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The Oxford Handbook of Cuneiform Culture

Reviewed by M. Erica Couto-Ferreira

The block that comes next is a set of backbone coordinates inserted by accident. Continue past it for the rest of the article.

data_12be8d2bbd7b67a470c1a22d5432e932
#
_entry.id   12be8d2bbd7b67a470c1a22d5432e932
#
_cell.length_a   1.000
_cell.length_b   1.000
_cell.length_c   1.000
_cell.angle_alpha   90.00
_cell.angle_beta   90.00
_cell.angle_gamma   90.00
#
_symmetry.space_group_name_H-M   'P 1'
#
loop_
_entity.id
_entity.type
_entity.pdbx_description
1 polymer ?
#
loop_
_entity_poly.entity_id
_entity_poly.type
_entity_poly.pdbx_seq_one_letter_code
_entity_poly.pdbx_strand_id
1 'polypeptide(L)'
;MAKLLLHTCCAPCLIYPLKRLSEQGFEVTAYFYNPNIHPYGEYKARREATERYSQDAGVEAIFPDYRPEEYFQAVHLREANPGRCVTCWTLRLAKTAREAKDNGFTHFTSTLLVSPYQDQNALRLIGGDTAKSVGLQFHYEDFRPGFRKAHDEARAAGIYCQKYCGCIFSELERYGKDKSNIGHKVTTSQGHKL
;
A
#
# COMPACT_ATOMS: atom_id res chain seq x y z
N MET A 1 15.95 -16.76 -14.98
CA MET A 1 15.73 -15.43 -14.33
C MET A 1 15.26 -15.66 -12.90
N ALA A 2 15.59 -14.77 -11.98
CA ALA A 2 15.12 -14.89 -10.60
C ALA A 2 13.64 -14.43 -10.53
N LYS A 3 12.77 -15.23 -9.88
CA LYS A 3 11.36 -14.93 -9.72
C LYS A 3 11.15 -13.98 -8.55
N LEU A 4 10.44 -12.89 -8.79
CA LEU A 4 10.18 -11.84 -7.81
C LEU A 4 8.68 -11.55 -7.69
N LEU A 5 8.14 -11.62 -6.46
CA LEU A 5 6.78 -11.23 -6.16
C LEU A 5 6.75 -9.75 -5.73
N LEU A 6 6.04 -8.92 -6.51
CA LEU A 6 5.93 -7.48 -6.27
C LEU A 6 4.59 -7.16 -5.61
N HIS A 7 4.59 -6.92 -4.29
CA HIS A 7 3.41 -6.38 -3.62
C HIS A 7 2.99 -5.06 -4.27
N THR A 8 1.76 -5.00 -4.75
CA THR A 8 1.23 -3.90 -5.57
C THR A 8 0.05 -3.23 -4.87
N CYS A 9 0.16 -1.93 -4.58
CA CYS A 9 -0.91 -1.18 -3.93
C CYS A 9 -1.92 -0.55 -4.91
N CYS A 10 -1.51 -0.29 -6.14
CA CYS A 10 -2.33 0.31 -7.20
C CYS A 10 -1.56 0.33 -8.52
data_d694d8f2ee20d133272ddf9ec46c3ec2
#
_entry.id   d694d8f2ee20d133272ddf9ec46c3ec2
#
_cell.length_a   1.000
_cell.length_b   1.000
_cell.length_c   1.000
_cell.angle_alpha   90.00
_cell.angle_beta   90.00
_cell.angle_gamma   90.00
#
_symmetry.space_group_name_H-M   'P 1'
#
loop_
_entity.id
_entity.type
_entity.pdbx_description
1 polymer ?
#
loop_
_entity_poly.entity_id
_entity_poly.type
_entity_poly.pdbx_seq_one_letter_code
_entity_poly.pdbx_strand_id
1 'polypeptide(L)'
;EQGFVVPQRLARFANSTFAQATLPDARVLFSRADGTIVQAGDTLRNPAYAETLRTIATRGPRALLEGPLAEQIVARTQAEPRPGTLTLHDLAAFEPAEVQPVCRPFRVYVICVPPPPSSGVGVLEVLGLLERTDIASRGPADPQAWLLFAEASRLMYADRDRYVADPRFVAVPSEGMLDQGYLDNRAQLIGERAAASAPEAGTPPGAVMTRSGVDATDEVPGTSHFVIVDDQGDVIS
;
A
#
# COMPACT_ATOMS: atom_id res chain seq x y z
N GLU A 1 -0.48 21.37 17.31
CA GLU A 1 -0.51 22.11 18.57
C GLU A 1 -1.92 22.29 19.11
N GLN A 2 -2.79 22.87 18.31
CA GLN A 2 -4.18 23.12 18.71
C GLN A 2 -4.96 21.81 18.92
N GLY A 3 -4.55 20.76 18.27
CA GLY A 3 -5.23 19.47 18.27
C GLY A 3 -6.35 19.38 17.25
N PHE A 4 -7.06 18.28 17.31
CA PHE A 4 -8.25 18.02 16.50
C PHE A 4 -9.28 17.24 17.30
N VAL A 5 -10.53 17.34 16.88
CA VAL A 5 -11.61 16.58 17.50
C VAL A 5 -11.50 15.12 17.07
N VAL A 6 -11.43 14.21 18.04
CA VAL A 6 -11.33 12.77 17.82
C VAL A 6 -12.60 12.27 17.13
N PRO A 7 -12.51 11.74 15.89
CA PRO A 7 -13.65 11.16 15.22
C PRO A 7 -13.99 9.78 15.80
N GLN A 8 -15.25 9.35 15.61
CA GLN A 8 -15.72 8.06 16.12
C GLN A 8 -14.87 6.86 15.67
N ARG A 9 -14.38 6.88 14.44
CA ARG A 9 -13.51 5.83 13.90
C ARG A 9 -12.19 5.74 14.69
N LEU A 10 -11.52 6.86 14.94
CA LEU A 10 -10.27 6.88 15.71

This thick volume gathers a total of 35 papers on a variety of issues which are equally distributed in seven different sections: materiality and literacies; individuals and communities; experts and novices; decisions; interpretations; making knowledge; shaping tradition. The thematic thread guiding this handbook is the strong focus on textual evidences and on cuneiform writing as vehicle of communication in the Ancient Near East. Further, texts are dealt with not only as written documents, but also as material artefacts that can provide significant social, historical and archaeological information. The volume illustrates the dilated life of cuneiform writing in the Near East, covering the time span from the end of the 4th millennium to the Hellenistic period, and therefore putting emphasis on the fact that cuneiform was subjected to changes and adaptations. With regard to the papers, some tend to be general, while others are presented as case studies. In fact, it is clearly stated by the editors that this book doesn’t intend to be exhaustive, in the sense of dealing with all aspects of cuneiform writing, but to offer a non-monolithic overview on different topics and methodological approaches that authors and scholars can benefit from. Although divided into sections, there are cross-references throughout the volume in order to create a sense of unity. The volume has no footnotes; bibliographical references are incorporated in the main body of the text, although each article contains a “Further reading” section at the end. A final unifying bibliography instead of single bibliographies for each article would have been much appreciated in order to make the book slightly more manageable.

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